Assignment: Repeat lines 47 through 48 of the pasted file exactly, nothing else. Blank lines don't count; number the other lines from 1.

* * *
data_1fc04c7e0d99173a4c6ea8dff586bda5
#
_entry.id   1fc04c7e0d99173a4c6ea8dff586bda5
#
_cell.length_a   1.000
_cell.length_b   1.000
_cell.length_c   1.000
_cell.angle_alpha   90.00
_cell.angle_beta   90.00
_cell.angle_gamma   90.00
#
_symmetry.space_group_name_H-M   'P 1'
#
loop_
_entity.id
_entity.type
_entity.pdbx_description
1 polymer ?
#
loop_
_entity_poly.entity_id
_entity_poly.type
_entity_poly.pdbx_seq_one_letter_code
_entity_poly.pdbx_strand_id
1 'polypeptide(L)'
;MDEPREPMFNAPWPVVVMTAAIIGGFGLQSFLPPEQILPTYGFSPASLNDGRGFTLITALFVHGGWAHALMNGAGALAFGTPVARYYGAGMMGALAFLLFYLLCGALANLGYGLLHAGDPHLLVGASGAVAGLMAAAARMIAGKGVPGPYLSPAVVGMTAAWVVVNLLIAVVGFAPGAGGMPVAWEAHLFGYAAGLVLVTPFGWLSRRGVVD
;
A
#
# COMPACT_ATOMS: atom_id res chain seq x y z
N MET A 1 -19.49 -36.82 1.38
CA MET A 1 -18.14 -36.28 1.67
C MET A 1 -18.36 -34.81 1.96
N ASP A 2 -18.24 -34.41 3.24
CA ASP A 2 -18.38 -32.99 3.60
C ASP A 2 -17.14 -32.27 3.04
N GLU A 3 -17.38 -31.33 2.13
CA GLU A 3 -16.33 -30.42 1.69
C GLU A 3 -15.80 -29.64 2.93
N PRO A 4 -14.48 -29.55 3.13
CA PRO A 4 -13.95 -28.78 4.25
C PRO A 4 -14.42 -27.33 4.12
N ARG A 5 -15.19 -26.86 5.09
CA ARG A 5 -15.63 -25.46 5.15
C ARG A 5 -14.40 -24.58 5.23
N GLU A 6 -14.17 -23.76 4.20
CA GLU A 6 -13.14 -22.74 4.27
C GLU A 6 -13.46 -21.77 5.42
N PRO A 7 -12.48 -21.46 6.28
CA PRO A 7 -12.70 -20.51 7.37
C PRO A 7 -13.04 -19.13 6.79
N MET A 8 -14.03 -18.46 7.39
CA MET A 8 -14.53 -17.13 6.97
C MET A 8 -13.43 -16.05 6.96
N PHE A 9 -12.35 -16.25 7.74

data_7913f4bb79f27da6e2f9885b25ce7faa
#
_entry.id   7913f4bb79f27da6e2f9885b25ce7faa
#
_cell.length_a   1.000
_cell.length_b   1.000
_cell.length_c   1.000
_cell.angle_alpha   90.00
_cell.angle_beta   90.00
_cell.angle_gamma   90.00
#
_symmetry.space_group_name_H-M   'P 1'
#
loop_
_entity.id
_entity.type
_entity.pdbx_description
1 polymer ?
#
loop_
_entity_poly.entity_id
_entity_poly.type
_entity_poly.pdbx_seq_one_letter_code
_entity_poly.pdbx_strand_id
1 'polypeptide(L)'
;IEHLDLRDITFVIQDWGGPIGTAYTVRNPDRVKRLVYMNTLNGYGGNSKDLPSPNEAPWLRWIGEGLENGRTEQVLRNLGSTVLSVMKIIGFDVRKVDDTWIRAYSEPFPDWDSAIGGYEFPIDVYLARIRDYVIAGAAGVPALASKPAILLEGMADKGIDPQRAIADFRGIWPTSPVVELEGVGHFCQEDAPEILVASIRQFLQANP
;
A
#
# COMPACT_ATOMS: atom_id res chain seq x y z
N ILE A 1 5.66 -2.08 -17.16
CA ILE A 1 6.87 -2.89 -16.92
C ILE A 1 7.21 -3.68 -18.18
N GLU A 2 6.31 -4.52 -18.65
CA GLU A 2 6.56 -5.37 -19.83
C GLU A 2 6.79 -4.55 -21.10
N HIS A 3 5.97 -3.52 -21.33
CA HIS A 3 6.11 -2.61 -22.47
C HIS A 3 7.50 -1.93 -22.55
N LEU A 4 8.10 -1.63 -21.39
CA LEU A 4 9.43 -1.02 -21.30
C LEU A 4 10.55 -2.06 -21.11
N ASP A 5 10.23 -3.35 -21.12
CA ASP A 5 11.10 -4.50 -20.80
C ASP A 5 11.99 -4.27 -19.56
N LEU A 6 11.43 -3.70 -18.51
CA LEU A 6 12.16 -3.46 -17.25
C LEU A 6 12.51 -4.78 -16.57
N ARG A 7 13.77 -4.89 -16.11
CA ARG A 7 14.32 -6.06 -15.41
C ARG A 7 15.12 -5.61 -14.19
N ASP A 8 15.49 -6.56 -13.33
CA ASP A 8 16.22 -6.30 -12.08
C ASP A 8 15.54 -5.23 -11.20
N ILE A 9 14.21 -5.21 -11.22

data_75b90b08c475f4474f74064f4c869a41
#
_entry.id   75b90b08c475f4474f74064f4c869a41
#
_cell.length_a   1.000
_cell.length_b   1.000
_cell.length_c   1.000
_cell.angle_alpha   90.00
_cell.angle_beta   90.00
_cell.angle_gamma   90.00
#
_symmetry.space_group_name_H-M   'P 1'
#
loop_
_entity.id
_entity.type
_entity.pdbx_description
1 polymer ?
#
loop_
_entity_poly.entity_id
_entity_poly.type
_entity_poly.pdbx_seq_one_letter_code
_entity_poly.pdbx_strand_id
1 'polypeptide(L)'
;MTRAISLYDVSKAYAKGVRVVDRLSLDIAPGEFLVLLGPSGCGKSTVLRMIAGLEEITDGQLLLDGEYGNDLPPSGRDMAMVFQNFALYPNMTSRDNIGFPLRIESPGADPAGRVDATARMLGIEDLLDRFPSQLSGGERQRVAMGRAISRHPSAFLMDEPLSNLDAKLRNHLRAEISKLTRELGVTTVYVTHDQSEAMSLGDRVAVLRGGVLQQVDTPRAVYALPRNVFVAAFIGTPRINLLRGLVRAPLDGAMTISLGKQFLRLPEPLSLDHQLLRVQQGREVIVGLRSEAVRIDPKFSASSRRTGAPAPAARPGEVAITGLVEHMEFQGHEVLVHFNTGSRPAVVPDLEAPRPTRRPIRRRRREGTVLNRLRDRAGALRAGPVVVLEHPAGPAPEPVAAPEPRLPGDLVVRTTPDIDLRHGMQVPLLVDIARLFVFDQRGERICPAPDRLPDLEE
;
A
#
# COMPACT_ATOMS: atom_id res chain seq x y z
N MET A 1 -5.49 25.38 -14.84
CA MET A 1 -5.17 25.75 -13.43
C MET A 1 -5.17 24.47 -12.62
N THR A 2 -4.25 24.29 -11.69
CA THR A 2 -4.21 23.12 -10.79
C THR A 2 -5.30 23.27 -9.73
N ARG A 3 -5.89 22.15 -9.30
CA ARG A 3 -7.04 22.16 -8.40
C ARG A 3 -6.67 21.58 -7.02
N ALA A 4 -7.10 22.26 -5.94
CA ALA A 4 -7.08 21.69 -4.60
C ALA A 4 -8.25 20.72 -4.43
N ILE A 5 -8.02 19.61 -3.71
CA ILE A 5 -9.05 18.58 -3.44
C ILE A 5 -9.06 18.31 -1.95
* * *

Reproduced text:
CA GLU A 6 -13.14 -22.74 4.27
C GLU A 6 -13.46 -21.77 5.42